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Have you ever found yourself slightly jealous of those who have space to garden? Perhaps caught yourself wishing for a plot of your own where you could raise a full crop of veggies? If so, allow me to throw a few rays of hope your way! Today, you’re going to learn how to raise a garden when you don’t have the space!
How to Raise a Garden When You Don’t Have Space
The answer to your problem is simple. In fact, it may have passed before your eyes a time or two, unnoticed. Perhaps when you were visiting a friend? Or the time you walked through a new part of the neighborhood?
The secret to raising a garden when you don’t have space is this: you can’t be afraid to look outside of your own resources!
Know of someone with a neglected garden in their back yard? Ask about using it this year!
Maybe you have a friend who, due to a busy life schedule, has used only a section of their growing soil? If so, inquire about the possibilities!
It’s not a common practice in today’s individualistic society, but it’s a wonderful option if you truly wish to raise your own vegetables!
Before You Move Ahead
Wonderful as this option is, there are several things you should know and consider before moving ahead!
Choose a Garden Close to Home
A garden requires upkeep! On average, you’ll have to tend to it 2x per week. Try to find one within a 10 minute drive of your home. Why? Because fuel for travel slowly adds up! The less driving you have to do, the more cost (and time) efficient your garden will be.
If you can’t find someone within a 10 minute drive, I suggest gardening with a nearby friend. Offer to help in exchange for produce. Sometimes, this is the best option for your time and pocketbook!
Discuss Expectations and Boundaries
When you are gardening on someone else’s property, make certain you know (and respect) the owner’s stipulations. Before committing to anything, be sure to thoroughly discuss the following:
- do the land owners expect a notification before you show up to garden?
- how will you reimburse them for an increased water bill? Do they want cash, produce or something else?
- what types of soil amendment and mulch are they ‘ok’ with?
- if a garden fence is necessary, who covers the cost? Is there concern about aesthetics?
- are you allowed to bring friends or your dog with you?
- is there a particular way in which they want the garden to be kept (in a tidy manner)?
By outlining the expectations of both parties, you create a safety net for everyone!
Recognize You’ll Have to Meet Your Own Garden Needs
While a friend or neighbor may have garden space, this doesn’t mean they have (or will let you) use their equipment. Neither should you expect it.
Whether you use a rototiller, a shovel or hoe to work the soil, expect to purchase (or rent) the equipment. You’ll also have to provide your own watering supplies (hose and sprinkler), just as you would if gardening on your own land.
Amending the Soil
Poor soil yields poor crops. If the garden space has sat unattended for several years, you may want to add composted steer or sheep manure to the earth. Your local greenhouse should carry both!
Before applying composted manure, I advise working the garden soil and outlining your planting rows. Save yourself some money by applying compost to planting rows only, leaving walkways as they are.
Plant in Wide Rows
Instead of planting vegetable seeds in a single line, sow several lines side by side (pictured below) until you have a long row of vegetables that is approximately 16 inches wide.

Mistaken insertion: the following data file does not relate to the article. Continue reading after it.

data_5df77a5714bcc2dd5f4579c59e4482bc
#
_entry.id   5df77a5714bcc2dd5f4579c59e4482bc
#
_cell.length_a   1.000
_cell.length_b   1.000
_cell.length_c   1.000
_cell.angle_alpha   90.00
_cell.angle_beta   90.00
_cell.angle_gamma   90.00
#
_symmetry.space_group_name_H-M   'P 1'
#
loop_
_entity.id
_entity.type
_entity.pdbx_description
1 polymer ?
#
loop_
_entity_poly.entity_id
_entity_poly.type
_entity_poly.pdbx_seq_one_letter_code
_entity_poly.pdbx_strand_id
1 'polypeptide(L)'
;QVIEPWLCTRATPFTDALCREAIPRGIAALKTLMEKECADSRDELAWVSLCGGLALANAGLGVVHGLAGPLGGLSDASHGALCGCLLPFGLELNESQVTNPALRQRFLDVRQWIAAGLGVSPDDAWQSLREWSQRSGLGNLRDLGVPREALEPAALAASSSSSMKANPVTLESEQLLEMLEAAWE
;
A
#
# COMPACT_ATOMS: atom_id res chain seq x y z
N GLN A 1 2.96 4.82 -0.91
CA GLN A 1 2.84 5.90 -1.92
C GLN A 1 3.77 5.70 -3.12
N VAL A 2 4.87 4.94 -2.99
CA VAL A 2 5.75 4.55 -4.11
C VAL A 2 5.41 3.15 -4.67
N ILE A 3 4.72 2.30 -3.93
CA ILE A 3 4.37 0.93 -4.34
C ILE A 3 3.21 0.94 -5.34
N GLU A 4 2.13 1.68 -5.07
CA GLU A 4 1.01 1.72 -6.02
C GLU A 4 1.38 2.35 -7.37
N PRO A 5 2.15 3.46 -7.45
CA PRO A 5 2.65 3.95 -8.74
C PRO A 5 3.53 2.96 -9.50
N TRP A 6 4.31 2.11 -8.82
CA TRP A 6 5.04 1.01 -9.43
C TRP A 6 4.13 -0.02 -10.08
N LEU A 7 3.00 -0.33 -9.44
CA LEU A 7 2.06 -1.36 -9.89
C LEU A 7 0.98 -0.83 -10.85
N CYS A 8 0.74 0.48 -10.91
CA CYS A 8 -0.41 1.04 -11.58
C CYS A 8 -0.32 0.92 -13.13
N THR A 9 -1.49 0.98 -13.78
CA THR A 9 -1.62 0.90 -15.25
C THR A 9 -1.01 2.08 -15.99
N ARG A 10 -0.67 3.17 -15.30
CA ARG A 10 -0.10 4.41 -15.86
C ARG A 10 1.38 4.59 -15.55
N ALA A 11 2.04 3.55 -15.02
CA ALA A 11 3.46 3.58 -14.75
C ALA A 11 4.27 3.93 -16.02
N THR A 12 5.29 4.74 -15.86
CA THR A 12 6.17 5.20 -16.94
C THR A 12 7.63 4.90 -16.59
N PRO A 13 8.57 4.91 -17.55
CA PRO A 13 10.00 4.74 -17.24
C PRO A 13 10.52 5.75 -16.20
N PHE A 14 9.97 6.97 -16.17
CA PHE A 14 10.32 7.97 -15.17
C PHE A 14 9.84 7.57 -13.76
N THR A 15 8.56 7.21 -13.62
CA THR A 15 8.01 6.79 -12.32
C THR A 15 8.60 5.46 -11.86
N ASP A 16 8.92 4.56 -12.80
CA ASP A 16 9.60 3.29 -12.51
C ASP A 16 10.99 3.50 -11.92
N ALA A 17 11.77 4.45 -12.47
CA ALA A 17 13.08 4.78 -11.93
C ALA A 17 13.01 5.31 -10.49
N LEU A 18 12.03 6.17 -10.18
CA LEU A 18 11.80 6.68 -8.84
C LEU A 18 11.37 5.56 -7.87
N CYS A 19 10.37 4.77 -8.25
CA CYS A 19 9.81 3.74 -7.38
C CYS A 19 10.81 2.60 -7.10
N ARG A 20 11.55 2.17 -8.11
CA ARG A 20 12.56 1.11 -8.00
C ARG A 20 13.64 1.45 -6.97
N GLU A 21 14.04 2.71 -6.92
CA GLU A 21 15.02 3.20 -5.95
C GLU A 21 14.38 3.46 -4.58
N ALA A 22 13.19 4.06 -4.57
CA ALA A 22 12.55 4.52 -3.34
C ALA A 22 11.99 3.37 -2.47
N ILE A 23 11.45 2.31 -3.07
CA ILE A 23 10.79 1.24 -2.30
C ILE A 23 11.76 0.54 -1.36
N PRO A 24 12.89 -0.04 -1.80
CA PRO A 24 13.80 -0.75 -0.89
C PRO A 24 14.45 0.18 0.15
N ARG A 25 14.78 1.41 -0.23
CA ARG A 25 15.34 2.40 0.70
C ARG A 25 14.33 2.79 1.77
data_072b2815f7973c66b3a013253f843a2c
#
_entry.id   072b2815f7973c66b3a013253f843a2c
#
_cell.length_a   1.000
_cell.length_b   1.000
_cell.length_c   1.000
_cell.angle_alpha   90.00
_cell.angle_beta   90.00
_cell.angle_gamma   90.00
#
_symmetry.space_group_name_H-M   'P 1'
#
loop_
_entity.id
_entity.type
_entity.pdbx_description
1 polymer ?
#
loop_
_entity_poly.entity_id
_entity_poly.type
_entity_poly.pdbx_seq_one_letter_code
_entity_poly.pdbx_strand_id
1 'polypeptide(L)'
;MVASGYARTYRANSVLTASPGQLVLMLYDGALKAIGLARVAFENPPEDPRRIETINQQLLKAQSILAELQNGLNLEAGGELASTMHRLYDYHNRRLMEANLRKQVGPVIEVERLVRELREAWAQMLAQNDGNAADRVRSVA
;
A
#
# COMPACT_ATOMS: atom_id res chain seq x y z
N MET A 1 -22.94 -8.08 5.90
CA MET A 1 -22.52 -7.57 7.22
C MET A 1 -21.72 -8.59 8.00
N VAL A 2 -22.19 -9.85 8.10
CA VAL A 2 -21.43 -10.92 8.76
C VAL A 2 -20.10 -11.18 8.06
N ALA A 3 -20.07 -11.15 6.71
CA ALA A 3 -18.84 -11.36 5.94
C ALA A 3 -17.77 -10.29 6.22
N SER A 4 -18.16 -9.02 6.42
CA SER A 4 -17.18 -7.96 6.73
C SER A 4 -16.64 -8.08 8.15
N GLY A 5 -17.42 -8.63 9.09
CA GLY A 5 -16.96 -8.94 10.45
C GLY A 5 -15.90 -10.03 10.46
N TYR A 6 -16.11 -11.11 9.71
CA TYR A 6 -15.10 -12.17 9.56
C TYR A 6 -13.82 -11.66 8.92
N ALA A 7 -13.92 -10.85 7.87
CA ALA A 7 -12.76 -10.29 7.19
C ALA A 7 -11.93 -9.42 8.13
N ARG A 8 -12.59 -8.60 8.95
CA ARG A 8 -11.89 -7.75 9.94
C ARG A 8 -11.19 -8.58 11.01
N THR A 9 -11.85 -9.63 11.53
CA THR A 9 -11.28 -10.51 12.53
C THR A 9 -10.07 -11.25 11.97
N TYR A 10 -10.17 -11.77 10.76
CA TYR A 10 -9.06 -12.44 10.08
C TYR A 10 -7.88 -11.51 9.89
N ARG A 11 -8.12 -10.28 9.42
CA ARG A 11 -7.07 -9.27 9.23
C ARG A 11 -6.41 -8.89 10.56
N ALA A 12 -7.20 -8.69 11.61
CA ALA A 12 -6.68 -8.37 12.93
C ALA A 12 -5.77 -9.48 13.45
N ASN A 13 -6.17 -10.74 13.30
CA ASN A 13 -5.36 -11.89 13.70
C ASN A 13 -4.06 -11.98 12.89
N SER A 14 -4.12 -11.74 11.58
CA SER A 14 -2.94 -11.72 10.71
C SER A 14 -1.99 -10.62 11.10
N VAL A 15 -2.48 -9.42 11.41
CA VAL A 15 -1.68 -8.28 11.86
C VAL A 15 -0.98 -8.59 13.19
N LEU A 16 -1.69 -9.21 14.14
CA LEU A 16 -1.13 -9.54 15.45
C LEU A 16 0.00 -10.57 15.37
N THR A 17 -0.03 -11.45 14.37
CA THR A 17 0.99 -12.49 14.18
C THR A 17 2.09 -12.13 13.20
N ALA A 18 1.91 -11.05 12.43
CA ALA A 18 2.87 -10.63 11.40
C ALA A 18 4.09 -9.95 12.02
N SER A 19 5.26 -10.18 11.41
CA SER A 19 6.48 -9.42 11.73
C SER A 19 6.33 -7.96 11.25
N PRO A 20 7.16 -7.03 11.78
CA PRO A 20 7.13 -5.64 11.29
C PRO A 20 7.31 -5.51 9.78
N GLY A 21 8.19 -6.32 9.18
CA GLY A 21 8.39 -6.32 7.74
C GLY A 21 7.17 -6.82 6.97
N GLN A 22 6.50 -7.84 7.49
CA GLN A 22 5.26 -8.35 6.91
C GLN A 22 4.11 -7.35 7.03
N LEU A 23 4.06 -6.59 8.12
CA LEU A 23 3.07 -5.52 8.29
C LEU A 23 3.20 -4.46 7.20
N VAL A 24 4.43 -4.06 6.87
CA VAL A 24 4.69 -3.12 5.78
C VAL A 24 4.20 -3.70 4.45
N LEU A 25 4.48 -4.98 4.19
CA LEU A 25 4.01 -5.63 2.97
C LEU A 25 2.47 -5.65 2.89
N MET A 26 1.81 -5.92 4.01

Wide row planting not only allows you to grow more veggies per square foot, but their foliage will crowd out the weeds and help retain moisture.
Mulch Heavily With Organic Matter
Mulch comes in various forms: leaves, hay, straw and grass clippings. I’ve even added cardboard to the walkways of unkempt gardens, then piled mulch on top!
The reason to use mulch is threefold. As with wide row planting, mulching helps with weed control. It also keeps the soil moist. And over time, your mulch will slowly decompose and enrich the earth.
In our gardens, we like to use grass clippings from the lawn. It’s free and does the job well! If you want to learn more, check out this post on preparing grass clippings for the vegetable garden.
Be sure to follow up with it’s sequel: How to Mulch with Grass Clippings!
Use a Water Timer
Also known as a ‘sprinkler timer,’ this is a programmable device that attaches to an outdoor water faucet. Garden hoses thread onto the bottom and a built-in timer controls the water flow.
For those of us who garden away from home, this device is a garden saver! It ensures that our vegetables get the water they need, even if we haven’t been around for a week!
Here is the Nelson model I like and use on our away-from-home gardens (affiliate link). Thus far, both my man and I have been very pleased with it! The dual outlet is particularly nice to have. Because we often raise a large garden, it’s nice to be able to attach two hoses and run two sprinklers from one system.
Make a Mental Checklist
When gardening away from home, there will always be more that you could do! Every time you drive out to tend your veggies, make a mental check-list of what must be accomplished that day. Always do these things first. Then, if there’s extra time, begin projects of secondary importance.
If you stick to this simple technique, you should have a successful harvest year…even if the weeds weren’t 100% controlled at all times!
While there’s nothing quite like having a garden outside your back door, using someone’s property is the next best thing. For those of us who are determined to grow our own food, it’s a satisfying solution to our problem.
And remember: this whole thing is unlikely to happen unless you take initiative and pursue options. So get yourself started!